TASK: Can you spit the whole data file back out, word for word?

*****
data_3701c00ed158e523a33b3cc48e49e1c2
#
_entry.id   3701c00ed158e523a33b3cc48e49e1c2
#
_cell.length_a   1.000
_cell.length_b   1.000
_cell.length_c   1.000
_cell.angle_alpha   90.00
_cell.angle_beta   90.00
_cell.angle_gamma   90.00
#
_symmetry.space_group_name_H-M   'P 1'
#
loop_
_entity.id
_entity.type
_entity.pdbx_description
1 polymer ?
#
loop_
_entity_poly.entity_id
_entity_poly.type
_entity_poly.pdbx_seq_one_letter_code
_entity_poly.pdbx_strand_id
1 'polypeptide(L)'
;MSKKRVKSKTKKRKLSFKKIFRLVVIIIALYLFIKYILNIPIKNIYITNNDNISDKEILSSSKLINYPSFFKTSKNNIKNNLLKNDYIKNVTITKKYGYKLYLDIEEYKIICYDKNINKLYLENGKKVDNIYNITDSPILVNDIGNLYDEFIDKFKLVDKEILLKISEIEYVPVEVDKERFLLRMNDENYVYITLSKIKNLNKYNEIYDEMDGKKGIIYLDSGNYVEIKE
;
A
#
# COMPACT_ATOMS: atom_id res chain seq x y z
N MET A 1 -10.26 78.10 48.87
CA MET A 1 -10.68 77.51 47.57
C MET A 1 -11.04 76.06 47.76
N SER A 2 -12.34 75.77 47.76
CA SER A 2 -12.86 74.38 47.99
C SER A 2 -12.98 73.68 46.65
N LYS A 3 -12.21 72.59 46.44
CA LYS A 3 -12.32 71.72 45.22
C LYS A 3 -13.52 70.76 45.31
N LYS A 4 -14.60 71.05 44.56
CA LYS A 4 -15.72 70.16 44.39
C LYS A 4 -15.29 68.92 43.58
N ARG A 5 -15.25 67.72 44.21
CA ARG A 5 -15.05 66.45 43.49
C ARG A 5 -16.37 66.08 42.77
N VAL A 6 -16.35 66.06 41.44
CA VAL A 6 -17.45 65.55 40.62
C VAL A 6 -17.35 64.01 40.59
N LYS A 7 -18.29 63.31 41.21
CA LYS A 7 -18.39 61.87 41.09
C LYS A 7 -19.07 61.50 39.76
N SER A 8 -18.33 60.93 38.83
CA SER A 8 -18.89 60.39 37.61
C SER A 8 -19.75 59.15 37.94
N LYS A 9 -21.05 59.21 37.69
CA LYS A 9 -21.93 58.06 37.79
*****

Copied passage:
data_3701c00ed158e523a33b3cc48e49e1c2
#
_entry.id   3701c00ed158e523a33b3cc48e49e1c2
#
_cell.length_a   1.000
_cell.length_b   1.000
_cell.length_c   1.000
_cell.angle_alpha   90.00
_cell.angle_beta   90.00
_cell.angle_gamma   90.00
#
_symmetry.space_group_name_H-M   'P 1'
#
loop_
_entity.id
_entity.type
_entity.pdbx_description
1 polymer ?
#
loop_
_entity_poly.entity_id
_entity_poly.type
_entity_poly.pdbx_seq_one_letter_code
_entity_poly.pdbx_strand_id
1 'polypeptide(L)'
;MSKKRVKSKTKKRKLSFKKIFRLVVIIIALYLFIKYILNIPIKNIYITNNDNISDKEILSSSKLINYPSFFKTSKNNIKNNLLKNDYIKNVTITKKYGYKLYLDIEEYKIICYDKNINKLYLENGKKVDNIYNITDSPILVNDIGNLYDEFIDKFKLVDKEILLKISEIEYVPVEVDKERFLLRMNDENYVYITLSKIKNLNKYNEIYDEMDGKKGIIYLDSGNYVEIKE
;
A
#
# COMPACT_ATOMS: atom_id res chain seq x y z
N MET A 1 -10.26 78.10 48.87
CA MET A 1 -10.68 77.51 47.57
C MET A 1 -11.04 76.06 47.76
N SER A 2 -12.34 75.77 47.76
CA SER A 2 -12.86 74.38 47.99
C SER A 2 -12.98 73.68 46.65
N LYS A 3 -12.21 72.59 46.44
CA LYS A 3 -12.32 71.72 45.22
C LYS A 3 -13.52 70.76 45.31
N LYS A 4 -14.60 71.05 44.56
CA LYS A 4 -15.72 70.16 44.39
C LYS A 4 -15.29 68.92 43.58
N ARG A 5 -15.25 67.72 44.21
CA ARG A 5 -15.05 66.45 43.49
C ARG A 5 -16.37 66.08 42.77
N VAL A 6 -16.35 66.06 41.44
CA VAL A 6 -17.45 65.55 40.62
C VAL A 6 -17.35 64.01 40.59
N LYS A 7 -18.29 63.31 41.21
CA LYS A 7 -18.39 61.87 41.09
C LYS A 7 -19.07 61.50 39.76
N SER A 8 -18.33 60.93 38.83
CA SER A 8 -18.89 60.39 37.61
C SER A 8 -19.75 59.15 37.94
N LYS A 9 -21.05 59.21 37.69
CA LYS A 9 -21.93 58.06 37.79